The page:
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Constructing the International Economy (Cornell Studies in Political Economy) 1st Edition

4.5 out of 5 stars 2 customer reviews
ISBN-13: 978-0801475887
ISBN-10: 0801475880
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Editorial Reviews


"Constructing the International Economy is an impassioned, compelling case for stepping back from the realist view of the modern economy to understand how its institutions, practices, and theories have been constructed by human agents. Three of the most innovative scholars of the international economy, Rawi Abdelal, Mark Blyth, and Craig Parsons, bring together in this engaging and timely book a series of cutting-edge studies from dynamic and creative young researchers."―Frank Dobbin, Harvard University

"Constructing the International Economy makes an important statement as to why constructivist social theory needs to be applied to the field of international political economy. The editors are to be commended for structuring the volume in such a way that it captures all forms of constructivism, which both enriches the book's insights and creates opportunities for conversation."―Jeffrey T. Checkel, Professor of International Studies and Simons Chair in International Law and Human Security, Simon Fraser University

About the Author

Rawi Abdelal is Professor at Harvard Business School. He is the author of National Purpose in the World Economy: Post-Soviet States in Comparative Perspective (2001) and Capital Rules: The Construction of Global Finance (2007).

Mark Blyth is associate professor of political science at the Johns Hopkins University and the author of Great Transformations: Economic Ideas and Institutional Change in the Twentieth Century.

Craig Parsons is interested in the ideas and institutions that came together to construct today's Europe. His first book, "A Certain Idea of Europe" (Cornell University Press, 2003), focused on how certain political principles out-battled others in the construction of the European Union. He has also
led three edited-book projects, respectively on EU politics (Oxford University Press, 2005), immigration in Europe (Cambridge University Press, 2006), and "constructivist" political economy (under review). His next major research project will move further back in history to trace ideas about
democracy in Britain, France, and Germany in the 19th and early 20th centuries, under the title, "The Cultural Origins of Dictatorship and Democracy."

Product Details

  • Series: Cornell Studies in Political Economy
  • Paperback: 304 pages
  • Publisher: Cornell University Press; 1 edition (May 6, 2010)
  • Language: English
  • ISBN-10: 0801475880
  • ISBN-13: 978-0801475887
  • Product Dimensions: 6 x 0.9 x 9.1 inches
  • Shipping Weight: 15.2 ounces (View shipping rates and policies)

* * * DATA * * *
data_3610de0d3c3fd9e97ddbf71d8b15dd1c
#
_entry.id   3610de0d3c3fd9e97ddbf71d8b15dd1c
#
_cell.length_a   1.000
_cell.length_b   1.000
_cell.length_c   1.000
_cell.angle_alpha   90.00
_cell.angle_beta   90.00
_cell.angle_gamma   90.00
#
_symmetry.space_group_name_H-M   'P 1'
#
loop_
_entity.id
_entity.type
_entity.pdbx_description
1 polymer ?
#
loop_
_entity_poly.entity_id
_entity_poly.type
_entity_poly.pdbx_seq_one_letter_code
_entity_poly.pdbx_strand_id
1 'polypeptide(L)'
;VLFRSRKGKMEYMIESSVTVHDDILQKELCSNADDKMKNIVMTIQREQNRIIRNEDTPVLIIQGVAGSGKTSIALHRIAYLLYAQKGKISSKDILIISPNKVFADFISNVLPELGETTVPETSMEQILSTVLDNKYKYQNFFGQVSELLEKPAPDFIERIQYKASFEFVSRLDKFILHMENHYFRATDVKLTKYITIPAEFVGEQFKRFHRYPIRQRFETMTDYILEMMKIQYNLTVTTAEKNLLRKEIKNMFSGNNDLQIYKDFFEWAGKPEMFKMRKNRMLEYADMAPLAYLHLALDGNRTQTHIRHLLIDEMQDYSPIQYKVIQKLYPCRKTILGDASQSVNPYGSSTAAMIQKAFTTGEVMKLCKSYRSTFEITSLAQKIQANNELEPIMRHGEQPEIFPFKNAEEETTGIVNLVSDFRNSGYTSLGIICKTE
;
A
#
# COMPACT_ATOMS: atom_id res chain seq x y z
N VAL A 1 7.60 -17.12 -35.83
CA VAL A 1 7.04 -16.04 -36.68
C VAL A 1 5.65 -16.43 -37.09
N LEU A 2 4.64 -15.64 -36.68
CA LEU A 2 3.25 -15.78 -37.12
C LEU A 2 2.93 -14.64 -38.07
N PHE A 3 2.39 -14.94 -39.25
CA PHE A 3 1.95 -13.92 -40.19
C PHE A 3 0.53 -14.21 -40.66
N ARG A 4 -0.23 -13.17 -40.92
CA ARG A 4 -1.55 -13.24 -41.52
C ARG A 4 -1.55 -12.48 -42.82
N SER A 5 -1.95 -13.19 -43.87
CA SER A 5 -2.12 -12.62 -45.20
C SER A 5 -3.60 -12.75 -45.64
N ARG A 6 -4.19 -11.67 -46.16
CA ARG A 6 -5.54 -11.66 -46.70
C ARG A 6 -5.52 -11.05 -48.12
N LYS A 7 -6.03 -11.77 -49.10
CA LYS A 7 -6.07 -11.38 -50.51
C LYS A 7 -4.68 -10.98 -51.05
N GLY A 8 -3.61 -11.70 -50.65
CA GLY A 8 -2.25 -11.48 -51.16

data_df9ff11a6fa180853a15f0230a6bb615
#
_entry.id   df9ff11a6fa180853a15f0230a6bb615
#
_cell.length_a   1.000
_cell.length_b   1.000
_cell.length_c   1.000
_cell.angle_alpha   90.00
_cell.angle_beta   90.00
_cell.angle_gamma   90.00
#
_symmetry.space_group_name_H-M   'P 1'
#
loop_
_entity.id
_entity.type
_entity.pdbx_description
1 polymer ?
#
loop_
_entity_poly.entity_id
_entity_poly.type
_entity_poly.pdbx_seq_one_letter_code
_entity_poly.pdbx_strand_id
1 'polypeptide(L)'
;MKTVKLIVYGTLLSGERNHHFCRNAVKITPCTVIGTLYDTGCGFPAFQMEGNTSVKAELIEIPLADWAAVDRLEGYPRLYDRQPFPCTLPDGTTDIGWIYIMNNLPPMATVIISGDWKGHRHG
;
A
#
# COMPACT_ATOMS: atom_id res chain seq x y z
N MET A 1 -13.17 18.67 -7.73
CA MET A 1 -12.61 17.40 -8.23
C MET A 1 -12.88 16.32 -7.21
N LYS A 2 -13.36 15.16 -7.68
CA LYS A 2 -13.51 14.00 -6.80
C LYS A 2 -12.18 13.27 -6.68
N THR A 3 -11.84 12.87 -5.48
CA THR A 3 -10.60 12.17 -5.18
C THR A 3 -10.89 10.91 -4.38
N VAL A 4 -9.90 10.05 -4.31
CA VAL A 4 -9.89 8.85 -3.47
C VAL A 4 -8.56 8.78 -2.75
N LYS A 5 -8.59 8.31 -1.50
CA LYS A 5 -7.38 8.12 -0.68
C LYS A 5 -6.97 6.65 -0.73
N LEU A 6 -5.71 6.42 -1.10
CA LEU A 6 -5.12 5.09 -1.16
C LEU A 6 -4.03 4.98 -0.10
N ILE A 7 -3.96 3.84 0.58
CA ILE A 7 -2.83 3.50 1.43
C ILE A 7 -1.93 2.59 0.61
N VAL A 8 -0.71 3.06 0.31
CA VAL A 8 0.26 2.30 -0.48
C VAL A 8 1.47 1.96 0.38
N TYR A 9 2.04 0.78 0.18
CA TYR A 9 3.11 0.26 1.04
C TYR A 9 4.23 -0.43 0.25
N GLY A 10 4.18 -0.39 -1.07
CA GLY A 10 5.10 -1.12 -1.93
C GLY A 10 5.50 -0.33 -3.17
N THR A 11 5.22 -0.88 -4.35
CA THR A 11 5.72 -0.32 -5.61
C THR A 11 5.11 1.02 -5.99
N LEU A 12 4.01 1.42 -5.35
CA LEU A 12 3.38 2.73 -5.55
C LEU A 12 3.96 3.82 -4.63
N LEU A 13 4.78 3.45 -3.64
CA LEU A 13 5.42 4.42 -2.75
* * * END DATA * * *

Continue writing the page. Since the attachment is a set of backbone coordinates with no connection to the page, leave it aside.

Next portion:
• Average Customer Review: 4.5 out of 5 stars  See all reviews (2 customer reviews)
  • Amazon Best Sellers Rank: #1,446,475 in Books (See Top 100 in Books)

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Top Customer Reviews

Format: Paperback
Overall, this book is excellent. It recognizes that modern macroeconomics is an empty tautology based on SEU (Subjective expected utility) theory so that all decision makers are able to specify exact probabilities for all relevant outcomes and identify all outcomes.This is the defihition of " rational" currently used by all mainstream schools of economics. It is essentially just a development of Jeremy Bentham's approach from the 1790's.
The authors' are incorrect ,however, in their belief that ":...Concerning uncertainty, Keynes's and Hayek's perspectives are particularly insightful and have much in common with the perspectives adopted by economic sociology.Like Frank Knight ,both writers made the role of radical uncertainty explicit and addressed the related questions of epistemology" (p.139).Hayek argues that each individual has only a small piece of the total relevant evidence. This could be linked to Keynes's weight of the evidence ,w. Each decision maker has a w <1.Unfortunately, Hayek then argues that market prices take all of the tiny ,dispersed pieces of information and concentrate it in a form that allows savvy,smart entrepreneurs to identify the correct decision to make.These concentrated price vectors eliminate the problem of uncertainty..The problem of uncertainty is solved as long as there is no government interference in the market price mechanism..GLS Shackle deserted Hayek in the mid 1930's precisely because Shackle realized that Hayek was claiming that market prices solved the problem of uncertainty.
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Format: Paperback Verified Purchase
Great introduction for anyone interested in constructivist analysis and political economy. Could be interesting and appropriate for advanced undergraduates, graduate students and faculty alike.
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